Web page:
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Questions to Luce Irigaray

Hypatia 11 (2):122 - 140 (1996)

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  1. Coming Together: The Six Modes of Irigarayan Eros.Christopher Cohoon - 2011 - Hypatia 26 (3):478-496.
    Luce Irigaray's provocative vision of eros is often expressed in what Elizabeth Grosz calls “rambling and apparently disconnected” language, and nowhere in Irigaray's texts is it presented as a coherent account. With the goal of elaborating the significance of Irigaray's vision, I here set out to construct such an account. After first defining the Irigarayan erotic encounter as a paradoxical conjunction of “separation and alliance,” I then aim to show that its structure may be productively interpreted in terms of six (...)
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  • The Flesh of All That Is: Merleau-Ponty, Irigaray, and Julian's 'Showings'.Diane Antonio - 2001 - Sophia 40 (2):47-65.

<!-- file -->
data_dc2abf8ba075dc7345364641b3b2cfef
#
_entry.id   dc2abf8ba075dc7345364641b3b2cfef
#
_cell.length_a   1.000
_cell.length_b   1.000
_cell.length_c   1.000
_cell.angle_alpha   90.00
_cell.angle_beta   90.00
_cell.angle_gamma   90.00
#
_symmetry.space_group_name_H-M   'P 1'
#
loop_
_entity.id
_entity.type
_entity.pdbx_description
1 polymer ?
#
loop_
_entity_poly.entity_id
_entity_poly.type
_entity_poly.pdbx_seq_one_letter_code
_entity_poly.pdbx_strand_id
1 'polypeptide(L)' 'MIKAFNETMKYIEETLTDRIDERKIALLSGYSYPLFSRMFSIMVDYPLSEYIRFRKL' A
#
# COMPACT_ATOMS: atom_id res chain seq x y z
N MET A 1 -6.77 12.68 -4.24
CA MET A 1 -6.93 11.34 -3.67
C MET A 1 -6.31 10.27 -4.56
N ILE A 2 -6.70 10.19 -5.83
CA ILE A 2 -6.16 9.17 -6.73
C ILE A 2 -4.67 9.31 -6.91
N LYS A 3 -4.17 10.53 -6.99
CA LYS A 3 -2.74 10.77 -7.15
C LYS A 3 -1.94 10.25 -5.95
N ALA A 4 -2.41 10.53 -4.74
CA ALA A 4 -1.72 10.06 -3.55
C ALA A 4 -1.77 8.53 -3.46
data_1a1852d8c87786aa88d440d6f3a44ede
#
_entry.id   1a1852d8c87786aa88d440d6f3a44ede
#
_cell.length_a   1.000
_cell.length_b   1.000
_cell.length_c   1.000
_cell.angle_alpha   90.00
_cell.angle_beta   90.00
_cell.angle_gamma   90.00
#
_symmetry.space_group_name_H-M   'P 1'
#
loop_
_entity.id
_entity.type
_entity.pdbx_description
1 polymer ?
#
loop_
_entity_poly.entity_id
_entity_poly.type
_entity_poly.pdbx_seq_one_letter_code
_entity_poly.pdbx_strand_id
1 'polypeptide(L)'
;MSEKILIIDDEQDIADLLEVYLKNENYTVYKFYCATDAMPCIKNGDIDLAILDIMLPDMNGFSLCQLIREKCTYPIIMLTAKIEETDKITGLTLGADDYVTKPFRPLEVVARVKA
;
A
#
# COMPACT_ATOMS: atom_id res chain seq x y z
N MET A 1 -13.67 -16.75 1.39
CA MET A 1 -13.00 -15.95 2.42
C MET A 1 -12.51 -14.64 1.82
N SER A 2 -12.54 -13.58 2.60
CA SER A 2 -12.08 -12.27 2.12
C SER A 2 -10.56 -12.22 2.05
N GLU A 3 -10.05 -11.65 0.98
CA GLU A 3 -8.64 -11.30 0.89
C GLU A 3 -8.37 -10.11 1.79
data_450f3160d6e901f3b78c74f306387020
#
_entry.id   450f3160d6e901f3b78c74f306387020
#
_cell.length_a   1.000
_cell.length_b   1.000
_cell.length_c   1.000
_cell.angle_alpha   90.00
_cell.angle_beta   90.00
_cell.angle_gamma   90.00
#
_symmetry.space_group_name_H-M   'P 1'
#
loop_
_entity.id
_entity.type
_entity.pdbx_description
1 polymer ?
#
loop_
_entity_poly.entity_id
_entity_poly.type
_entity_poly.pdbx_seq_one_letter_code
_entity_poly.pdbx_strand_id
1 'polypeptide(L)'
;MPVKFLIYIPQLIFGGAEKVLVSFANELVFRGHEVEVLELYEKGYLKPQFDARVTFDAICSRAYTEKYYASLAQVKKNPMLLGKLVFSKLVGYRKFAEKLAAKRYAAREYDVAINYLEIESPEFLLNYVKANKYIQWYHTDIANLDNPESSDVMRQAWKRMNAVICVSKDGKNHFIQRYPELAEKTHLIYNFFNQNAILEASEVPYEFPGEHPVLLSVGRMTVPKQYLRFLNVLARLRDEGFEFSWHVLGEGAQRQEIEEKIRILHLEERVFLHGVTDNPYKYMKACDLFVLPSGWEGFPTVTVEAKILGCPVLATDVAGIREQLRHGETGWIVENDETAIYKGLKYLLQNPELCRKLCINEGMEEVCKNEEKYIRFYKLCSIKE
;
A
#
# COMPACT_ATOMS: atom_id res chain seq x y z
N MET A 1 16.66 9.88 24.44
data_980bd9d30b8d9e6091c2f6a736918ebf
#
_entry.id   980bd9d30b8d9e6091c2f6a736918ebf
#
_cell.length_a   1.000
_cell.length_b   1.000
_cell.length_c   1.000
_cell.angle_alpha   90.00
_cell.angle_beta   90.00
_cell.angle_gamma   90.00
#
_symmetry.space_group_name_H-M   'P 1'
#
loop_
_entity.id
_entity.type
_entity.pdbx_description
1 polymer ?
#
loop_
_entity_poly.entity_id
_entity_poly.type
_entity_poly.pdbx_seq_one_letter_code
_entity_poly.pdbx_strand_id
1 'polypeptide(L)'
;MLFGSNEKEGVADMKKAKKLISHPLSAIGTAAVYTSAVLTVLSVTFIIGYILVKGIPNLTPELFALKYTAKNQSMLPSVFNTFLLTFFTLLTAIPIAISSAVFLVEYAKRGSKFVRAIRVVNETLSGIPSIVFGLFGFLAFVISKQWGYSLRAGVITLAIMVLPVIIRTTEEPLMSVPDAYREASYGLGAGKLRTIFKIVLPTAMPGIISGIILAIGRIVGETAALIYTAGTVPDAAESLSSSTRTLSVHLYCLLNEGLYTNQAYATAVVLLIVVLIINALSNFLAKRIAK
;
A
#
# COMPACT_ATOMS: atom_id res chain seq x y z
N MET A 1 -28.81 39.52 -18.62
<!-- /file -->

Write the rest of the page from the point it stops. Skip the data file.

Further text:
Julian of Norwich (b. 1342) anticipated the ontological and epistemological work on sexed embodiment pioneered in the work of Merleau-Ponty and Irigaray in the 20th century. Her epistemology of sensual ‘showings’ helped reconfigure women’s embodiment and speech acts (‘bodytalk’): by recognizing cognitive emotions and the knowledge-producing body; and by envisioning the intertwining of human flesh with All That Is. The paper next examines Merleau-Ponty’s somatic discourse on the chiasmic flesh, which leads to a discussion of Irigaray’s work on poetic mimesis.
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  • Poetic Nuptials.Judith Still - 2002 - Paragraph 25 (3):7-21.
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  • Tracing Sexual Difference: Beyond the Aporia of the Other. [REVIEW]Pamela Sue Anderson - 1999 - Sophia 38 (1):54-73.